A Popular Tale on the Origin of Cocaine

One custom that is much honoured down to our days in the popular neighbourhoods of Cusco is drinking Chicha. The chicherías, places where it is served, are still welcoming and magical places where one can rest from the pressures of daily life. There, you can feel comfortable and calm, whether you are alone or with someone else. The chicherías are, of course, places to be social and points in which old friends encounter one another.

One afternoon when I was coming home in the infernal heat of an afternoon I decided to drink a glass of chicha as a balm to calm my thirst. The chicha was not just a relief it was also a joy. My intention, at that moment, was to seek refuge for just a moment from the intense heat in the shade inside a chichería at the same time I slaked my thirst. Satisfied, I was getting ready to leave, when a man in traditional dress of a worker of the land offered me some coca leaves.

Out of courtesy I accepted. I just thought it was a custom that had survived and resisted modernization.  The very attentive man noticed my lack of enthusiasm and so spoke to me about the perception he has of young people and the consumption of coca leaves. He subtly told me that many youths in his community are now ashamed of certain customs and that they tend to like customs that are more alienated, more urban.

I saw something logical in his discourse. Sometimes he relied on Quechua words and laughed loudly at the attitude of modern man. He even spoke about how people make vilify coca leaves when they make it into cocaine.  Coca leaves

His point of view surprised me. I started chewing the coca leaves and asked for another glass of chicha to listen to him a bit more. He told me that he had once heard about the origin of cocaine. Another wayqe, brother, had told it to him. I was curious to know the story more than the source.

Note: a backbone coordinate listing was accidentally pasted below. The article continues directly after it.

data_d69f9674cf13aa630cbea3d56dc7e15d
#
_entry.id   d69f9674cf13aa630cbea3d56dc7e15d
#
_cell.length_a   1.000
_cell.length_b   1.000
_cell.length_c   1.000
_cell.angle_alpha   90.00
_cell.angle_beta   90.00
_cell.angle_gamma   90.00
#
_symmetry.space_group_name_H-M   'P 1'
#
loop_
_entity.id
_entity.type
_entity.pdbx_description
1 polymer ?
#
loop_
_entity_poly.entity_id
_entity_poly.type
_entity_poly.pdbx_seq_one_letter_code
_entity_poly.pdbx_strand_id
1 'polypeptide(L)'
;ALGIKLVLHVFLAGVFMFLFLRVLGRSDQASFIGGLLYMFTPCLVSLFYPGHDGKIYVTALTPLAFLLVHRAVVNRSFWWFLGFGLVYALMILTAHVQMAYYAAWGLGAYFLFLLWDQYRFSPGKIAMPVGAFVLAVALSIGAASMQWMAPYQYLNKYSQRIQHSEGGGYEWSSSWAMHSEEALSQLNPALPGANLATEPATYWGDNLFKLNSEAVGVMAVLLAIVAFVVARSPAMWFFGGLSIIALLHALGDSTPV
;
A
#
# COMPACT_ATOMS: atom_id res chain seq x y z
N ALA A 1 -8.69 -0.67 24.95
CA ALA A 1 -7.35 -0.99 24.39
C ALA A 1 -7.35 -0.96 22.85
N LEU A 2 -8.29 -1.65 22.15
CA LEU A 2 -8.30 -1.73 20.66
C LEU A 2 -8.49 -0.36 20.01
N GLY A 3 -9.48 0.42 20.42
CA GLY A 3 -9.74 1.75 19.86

It says that a man escaped the bad treatment to which he was exposed on an old hacienda found in a community hidden in the mountains of Peru`s central jungle. He fled so he could not be caught and sought refuge in a river gold mining camp. His luck there was even worse. He had to submit himself to the harsh work conditions and to the mistreatment dished out by the work foreman, the capataz. He was constantly harder on the workers when they suffered bad luck in the search for nuggets of gold.

The man worked to survive and pay off his debts to the owner of the gold camp for taking him in. With every passing day, he felt more and more unfortunate. His fate did not change. He had not even known love and felt very alone. He learned the custom of drinking burning hot water to calm his sorrows and to chacchar, chew, coca leaves to keep himself strong at work. Sometimes he fell into melancholy and got drunk to forget his solitude.

On one of those occasions he cursed his fate and even blasphemed against God. He thought he could handle it no more and that it was best if he just threw himself into the river.

At that precise moment, a man dressed in an elegant suit appeared to him. The worker could not believe it. Out of fright he regained his consciousness, though he was stiff with fear. He did not know what to do. The subject with the suit told him he had come to resolve his problems and to change his luck.

Chewing Coca Leaves in a Special Moment (Walter Coraza)
Chewing Coca Leaves in a Special Moment (Walter Coraza)

In the face of that proposal the man regained his full senses. He stood up incredulous at what the man in the suit said to him. He looked at him carefully and asked: “How do you think you can change my fate? The man in the suit answered: “ask me what you will and I will give it to you.”

The man thought for a while about what he could request to change his luck. Almost immediately, he got his answer. The key was money. If he were a rich man he would not have to work. Even more, he would be important and would have blessings.  He could leave the mining camp and enjoy life and maybe even know love. He could even lose his solitude. He decided that what he needed was a lot of gold in order to have money and immediately asked the man in the suit for that.

In response, the suited man told him to be patient but not to doubt that the promise would be kept and soon would find a great fortune.